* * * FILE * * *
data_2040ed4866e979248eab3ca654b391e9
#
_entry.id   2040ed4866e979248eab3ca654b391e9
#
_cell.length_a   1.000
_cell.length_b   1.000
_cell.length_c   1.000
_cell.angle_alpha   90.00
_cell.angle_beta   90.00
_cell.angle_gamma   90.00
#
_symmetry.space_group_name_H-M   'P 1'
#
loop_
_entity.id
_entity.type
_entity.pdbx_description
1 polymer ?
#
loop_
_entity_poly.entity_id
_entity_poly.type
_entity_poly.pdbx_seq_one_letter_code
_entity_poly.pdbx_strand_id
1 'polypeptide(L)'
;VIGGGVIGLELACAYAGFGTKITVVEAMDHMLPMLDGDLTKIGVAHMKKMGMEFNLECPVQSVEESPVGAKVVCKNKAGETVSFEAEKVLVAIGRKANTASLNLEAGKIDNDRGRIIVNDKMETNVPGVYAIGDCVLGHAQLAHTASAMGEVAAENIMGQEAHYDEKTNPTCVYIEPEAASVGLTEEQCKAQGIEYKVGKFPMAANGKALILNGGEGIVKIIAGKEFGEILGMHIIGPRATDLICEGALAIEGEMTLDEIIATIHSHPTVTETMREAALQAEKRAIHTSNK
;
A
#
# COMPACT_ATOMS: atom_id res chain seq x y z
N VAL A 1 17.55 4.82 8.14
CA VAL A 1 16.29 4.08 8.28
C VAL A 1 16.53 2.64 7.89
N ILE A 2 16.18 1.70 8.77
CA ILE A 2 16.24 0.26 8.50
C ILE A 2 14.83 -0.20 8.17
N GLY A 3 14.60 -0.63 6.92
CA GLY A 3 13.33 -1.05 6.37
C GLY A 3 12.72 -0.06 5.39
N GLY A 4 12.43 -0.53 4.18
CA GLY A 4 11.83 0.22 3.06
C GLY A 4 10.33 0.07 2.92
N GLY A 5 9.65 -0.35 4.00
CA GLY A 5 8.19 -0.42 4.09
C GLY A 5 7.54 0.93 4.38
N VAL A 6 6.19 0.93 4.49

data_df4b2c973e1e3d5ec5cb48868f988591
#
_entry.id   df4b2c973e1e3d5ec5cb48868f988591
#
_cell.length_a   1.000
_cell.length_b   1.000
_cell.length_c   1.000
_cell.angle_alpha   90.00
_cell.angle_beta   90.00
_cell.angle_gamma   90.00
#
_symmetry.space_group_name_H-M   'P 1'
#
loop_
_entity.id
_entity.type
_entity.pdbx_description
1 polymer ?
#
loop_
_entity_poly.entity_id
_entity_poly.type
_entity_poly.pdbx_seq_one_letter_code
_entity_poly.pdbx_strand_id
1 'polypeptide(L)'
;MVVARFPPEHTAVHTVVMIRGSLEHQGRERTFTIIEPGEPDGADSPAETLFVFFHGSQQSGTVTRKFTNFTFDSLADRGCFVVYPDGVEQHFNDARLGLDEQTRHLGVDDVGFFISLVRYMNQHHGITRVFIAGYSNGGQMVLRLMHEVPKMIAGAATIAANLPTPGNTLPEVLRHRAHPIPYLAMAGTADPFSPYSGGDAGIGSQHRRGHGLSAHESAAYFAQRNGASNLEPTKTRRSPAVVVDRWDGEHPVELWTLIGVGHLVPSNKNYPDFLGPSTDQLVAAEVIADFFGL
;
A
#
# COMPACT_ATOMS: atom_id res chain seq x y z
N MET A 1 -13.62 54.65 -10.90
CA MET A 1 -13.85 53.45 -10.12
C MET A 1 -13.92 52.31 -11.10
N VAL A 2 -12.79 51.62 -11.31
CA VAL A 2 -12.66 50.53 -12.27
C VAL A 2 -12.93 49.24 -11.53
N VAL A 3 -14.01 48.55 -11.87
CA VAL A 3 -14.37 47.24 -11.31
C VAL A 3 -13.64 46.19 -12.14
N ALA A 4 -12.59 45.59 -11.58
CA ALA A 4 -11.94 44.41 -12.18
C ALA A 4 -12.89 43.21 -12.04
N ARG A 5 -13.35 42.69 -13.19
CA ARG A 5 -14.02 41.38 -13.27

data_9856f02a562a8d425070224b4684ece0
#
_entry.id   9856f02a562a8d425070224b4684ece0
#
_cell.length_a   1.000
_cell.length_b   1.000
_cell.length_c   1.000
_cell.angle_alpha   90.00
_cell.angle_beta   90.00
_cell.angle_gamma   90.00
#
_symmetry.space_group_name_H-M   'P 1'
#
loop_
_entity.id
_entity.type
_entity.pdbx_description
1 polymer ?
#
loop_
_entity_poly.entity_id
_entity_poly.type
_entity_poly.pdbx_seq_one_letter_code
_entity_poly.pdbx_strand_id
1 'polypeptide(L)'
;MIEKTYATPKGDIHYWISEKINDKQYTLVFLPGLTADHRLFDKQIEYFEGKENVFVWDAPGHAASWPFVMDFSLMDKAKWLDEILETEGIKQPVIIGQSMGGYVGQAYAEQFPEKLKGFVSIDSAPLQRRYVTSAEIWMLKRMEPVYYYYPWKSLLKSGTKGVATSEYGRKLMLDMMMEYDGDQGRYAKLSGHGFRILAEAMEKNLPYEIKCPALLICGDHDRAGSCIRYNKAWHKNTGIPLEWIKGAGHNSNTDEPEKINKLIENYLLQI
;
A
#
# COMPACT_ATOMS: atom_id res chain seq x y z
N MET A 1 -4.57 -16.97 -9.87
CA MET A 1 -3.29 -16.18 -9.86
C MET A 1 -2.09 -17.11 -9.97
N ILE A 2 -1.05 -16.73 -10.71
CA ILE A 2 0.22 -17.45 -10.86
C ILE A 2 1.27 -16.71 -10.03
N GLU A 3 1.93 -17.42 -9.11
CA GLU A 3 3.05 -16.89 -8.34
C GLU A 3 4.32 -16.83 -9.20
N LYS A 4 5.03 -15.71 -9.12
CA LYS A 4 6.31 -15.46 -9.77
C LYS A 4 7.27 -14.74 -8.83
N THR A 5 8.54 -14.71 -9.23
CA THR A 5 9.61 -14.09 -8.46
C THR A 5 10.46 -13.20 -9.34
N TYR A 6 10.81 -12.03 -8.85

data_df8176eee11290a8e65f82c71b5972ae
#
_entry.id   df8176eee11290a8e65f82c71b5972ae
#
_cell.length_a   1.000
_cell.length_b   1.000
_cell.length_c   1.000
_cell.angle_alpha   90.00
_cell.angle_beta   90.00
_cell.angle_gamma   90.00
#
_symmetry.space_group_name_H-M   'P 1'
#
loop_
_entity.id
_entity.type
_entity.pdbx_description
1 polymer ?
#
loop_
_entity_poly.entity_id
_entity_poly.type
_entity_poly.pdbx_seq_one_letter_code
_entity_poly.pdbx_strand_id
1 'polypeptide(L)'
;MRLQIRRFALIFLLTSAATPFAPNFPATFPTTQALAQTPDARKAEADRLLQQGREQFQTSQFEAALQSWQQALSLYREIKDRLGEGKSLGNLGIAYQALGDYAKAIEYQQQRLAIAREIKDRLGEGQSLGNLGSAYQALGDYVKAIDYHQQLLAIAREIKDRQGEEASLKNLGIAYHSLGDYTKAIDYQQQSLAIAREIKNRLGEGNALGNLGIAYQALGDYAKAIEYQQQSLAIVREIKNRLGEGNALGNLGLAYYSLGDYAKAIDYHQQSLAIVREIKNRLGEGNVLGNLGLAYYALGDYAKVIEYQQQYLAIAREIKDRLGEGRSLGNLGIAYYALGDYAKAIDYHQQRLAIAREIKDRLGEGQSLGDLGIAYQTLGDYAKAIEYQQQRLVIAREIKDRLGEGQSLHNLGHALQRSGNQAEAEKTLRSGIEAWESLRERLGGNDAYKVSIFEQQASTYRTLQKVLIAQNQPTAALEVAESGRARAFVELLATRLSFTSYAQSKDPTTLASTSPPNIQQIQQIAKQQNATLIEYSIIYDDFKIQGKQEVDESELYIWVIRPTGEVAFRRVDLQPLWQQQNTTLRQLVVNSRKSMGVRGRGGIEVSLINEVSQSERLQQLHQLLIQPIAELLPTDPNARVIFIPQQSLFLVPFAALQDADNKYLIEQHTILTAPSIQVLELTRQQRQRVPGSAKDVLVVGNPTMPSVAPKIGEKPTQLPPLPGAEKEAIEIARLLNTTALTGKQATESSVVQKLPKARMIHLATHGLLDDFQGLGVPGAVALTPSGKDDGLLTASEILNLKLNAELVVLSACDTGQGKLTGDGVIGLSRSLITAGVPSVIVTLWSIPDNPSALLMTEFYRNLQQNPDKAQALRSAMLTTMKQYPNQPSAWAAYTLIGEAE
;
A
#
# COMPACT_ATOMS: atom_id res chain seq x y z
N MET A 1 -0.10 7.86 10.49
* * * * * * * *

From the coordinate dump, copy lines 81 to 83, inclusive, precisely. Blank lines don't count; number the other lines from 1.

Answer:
CA VAL A 2 -12.66 50.53 -12.27
C VAL A 2 -12.93 49.24 -11.53
N VAL A 3 -14.01 48.55 -11.87